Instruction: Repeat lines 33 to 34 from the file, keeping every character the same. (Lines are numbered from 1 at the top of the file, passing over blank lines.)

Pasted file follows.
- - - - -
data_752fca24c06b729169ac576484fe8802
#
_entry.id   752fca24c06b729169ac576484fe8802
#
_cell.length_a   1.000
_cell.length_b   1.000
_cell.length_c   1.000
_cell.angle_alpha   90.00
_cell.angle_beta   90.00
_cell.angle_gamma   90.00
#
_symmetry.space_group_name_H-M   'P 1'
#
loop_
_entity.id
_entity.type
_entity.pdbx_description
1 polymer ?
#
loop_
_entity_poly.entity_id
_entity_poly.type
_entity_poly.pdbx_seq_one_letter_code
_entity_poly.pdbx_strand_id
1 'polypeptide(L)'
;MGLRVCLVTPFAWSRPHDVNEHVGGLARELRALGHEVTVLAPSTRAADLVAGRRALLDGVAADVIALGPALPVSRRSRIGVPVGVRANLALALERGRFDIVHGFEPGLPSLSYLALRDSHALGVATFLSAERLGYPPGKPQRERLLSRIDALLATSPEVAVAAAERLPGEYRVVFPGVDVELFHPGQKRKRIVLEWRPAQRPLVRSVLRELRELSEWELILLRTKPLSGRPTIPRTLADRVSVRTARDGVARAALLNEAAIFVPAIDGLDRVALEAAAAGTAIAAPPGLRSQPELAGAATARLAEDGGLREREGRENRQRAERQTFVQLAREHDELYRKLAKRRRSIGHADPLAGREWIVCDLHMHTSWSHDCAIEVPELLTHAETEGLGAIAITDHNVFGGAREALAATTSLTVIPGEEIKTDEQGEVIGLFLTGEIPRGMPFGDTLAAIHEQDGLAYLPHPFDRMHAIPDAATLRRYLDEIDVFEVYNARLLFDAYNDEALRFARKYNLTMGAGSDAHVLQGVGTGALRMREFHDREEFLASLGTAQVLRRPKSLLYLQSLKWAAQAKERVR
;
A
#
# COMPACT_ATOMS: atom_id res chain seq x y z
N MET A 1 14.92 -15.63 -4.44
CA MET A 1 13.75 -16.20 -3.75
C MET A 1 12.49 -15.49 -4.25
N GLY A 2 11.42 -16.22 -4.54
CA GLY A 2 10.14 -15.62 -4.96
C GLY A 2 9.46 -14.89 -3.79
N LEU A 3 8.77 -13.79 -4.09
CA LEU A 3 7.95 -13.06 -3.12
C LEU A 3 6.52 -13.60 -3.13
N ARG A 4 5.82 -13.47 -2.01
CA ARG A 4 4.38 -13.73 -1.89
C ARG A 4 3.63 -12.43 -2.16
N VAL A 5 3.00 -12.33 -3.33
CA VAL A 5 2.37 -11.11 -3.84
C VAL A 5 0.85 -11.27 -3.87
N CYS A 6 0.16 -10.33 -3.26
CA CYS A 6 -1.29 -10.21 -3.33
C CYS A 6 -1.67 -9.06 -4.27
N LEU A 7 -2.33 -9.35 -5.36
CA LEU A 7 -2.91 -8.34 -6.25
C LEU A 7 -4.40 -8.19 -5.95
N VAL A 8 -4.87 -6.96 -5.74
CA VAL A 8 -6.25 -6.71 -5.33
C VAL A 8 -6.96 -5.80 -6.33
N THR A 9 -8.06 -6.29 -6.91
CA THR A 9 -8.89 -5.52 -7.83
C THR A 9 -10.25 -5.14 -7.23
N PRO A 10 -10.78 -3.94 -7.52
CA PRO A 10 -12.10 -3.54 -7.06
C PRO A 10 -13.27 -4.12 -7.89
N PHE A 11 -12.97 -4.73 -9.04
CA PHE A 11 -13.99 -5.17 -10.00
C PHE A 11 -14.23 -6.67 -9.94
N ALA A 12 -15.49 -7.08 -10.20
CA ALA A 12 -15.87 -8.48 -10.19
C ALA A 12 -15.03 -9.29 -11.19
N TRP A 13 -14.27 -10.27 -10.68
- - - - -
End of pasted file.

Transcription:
C MET A 1 12.49 -15.49 -4.25
N GLY A 2 11.42 -16.22 -4.54